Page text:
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Ergonomics and the Freelance Writer – I Should Know Better

ergonomics and the freelance writerI started writing professionally in my early 30s. I acquired my first computer before I was 35. I’m guessing I was around 45 years old when I first discovered how important ergonomics could be to a freelance writer.

I was working for Hewlett-Packard in Silicon Valley as contractor writer when I actually got fitted ergonomically at my desk. They had a professional come around and measure me and watch me as I typed. Before long I had a different chair – one with arms and that I could adjust in height. She also adjusted the height of my monitor.

I was surprised how those few simple adjustments meant I could spend much longer at my desk. We were just beginning to understand that people ought to move away from their desks every hour or so for a few minutes and maybe do some stretching. The idea of the standing desk was still decades away.

Mostly I’ve paid attention to ergonomics and the freelance writer

That lesson about ergonomics and the freelance writer stayed with me for the most part. There are times when I get careless and find myself slouching. I’m of an age now where when I failed to sit properly I start to ache pretty quickly.

Currently I use a kneeling chair and I have a pair of articulating armrests. Somehow, however, in the last few months I’ve gotten very careless. I don’t have an explanation about why, but I’ve let uncomfortable sitting and uncomfortable arm use ride into live almost crippled myself.

I should know better. I do know better! How and why we get into occasional self sabotage is beyond me.

Somehow between my poor sitting habits and less than stellar exercise programs, I developed some sort of kink in my shoulder. It got really painful. My chiropractor initially helped some, but it wasn’t until I went back and complained that he realized he needed to investigate more.

Investing in change

In the meantime I spent a considerable amount of time adjusting my chair and finding a better way to set up the armrests so that while I’m typing I can can sit up straight rather than slouch. I already had an ergonomic keyboard and I added a vertical mouse which leaves my hand in a more natural position. Currently I have both mice on the desk and alternate as I get used to the new one. I also took considerable time off, away from the computer which also helped. Although the shoulder eased some, it seemed every time I reached over my head or behind me I’d tweak it again. I never knew how often I reached up and back!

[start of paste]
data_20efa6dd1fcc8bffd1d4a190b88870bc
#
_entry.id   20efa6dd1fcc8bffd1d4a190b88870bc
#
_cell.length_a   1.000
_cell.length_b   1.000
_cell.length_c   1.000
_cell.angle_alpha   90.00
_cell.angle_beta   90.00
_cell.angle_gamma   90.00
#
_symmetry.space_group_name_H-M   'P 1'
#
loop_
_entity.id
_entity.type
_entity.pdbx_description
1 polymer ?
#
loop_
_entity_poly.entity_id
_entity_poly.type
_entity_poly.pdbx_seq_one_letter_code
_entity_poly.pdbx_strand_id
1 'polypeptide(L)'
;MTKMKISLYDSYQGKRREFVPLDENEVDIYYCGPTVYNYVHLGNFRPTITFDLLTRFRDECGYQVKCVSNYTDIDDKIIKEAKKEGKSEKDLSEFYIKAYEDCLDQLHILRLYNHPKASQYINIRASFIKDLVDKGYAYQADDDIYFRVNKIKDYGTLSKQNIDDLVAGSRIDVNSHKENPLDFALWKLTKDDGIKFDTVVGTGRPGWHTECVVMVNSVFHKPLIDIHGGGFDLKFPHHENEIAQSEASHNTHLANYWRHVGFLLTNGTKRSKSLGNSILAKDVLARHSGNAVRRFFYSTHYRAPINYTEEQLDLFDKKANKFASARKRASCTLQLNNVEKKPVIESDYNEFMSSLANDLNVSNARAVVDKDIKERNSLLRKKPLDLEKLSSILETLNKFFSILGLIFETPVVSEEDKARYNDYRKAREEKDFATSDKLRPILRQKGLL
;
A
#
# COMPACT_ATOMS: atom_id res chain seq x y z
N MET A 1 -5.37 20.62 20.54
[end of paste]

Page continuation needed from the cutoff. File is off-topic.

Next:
Finally I went back to the chiropractor and told him I was miserable. He did some range of motion work to figure out exactly what was going on, then popped my shoulder in a certain way and the relief was immediate. That was yesterday and today my shoulder is still better although feeling bruised.

He gave me a set of exercises to do with an exercise band and this morning I started on those.

I’m also using Dragon Naturally Speaking more even though parts of the program drive me bonkers. I’m gradually learning to write by talking and dictating to my computer rather than typing. It helps.

In other words I’ve gone back to taking good physical care of myself.

I wish I could promise you I would never let my ergonomics or my posture slip again, but I suspect that would be a lie. I have hurt enough this time to make some significant changes and once I get a longer cord for my monitor I’ll be able to go back to using the standing desk part-time.

The take away? You know what it is. Don’t ignore your body. Sitting isn’t good for us call; slouching is even worse. What works when we were teenagers quits working pretty quickly after we reached so-called adulthood.

The information we need to stay healthy is out there. All you need to do is take advantage of it. I encourage you to do so.

How do you take care of yourself physically?

Write well and often,





{ 10 comments… add one }
  • Found this post while searching about kneeling chairs in the home office. Been doing a lot of research on them and looks like you had a good experience with one. Hope all the other things you’ve tried at helping too!

    • John, I still use everything except Dragon… and I pay more attention… Dragon, while certainly better than it used to be, is still a bit cumbersome imo and I let it go as I began to feel better. I like my kneeling chair still, although it’s getting time to replace it.

  • Sue Chehrenegar

    One time a client paid me for a series of articles about ergonomics, as it relates to both the position of an office worker and the repeptive motions made by a professional sports player (or even an amateur player).

  • Ergonomics is really important for freelance writers and for all people who spend a lot of time in front of the computer. I try to have breaks every hour so that I won’t hurt my back and shoulders and most of the time I feel ok but not always. Great post Anne!
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  • Linda Rosencrance

    But throughout the article you say economics a number of times.

  • Hi Anne,

    I may be wrong here, but I think the headline for this post should use the word ‘ergonomics’ not ‘economics’. But the article itself is a helpful reminder about ergonomics and I enjoyed it.


    • darn, Matthew, you’re absolutely right… which is why I’m not a proof reader. Thanks… (blushing)

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